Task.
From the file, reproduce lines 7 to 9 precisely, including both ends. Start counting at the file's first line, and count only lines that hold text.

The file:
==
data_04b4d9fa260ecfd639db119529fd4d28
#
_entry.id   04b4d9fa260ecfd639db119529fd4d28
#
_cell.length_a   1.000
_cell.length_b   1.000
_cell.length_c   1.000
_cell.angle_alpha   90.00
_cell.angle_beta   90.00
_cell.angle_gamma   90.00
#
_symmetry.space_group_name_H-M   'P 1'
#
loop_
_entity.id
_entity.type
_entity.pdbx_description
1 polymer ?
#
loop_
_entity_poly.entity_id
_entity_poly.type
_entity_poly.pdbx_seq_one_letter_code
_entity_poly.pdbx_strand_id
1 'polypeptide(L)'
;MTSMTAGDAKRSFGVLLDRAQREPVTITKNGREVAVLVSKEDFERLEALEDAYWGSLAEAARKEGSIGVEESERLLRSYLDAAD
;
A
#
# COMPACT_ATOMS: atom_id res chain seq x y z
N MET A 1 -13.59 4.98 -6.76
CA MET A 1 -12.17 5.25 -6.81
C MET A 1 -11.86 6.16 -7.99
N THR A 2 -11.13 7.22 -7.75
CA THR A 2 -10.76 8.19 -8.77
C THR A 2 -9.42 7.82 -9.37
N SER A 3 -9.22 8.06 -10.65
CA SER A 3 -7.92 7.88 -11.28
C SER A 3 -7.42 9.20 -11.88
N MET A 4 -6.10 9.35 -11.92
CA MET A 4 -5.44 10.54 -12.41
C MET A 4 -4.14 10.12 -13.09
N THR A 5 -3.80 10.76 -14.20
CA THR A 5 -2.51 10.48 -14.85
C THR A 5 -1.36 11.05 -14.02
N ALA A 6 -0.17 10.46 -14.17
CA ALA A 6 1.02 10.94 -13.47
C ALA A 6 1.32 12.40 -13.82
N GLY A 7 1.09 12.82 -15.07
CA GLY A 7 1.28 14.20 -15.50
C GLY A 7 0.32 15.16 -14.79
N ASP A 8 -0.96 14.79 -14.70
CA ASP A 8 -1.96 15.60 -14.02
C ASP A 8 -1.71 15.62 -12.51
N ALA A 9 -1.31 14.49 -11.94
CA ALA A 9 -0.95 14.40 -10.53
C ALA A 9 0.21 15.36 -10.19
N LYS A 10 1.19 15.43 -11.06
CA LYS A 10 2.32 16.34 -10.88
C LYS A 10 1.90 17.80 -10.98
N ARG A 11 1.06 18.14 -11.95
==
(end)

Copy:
_cell.length_c   1.000
_cell.angle_alpha   90.00
_cell.angle_beta   90.00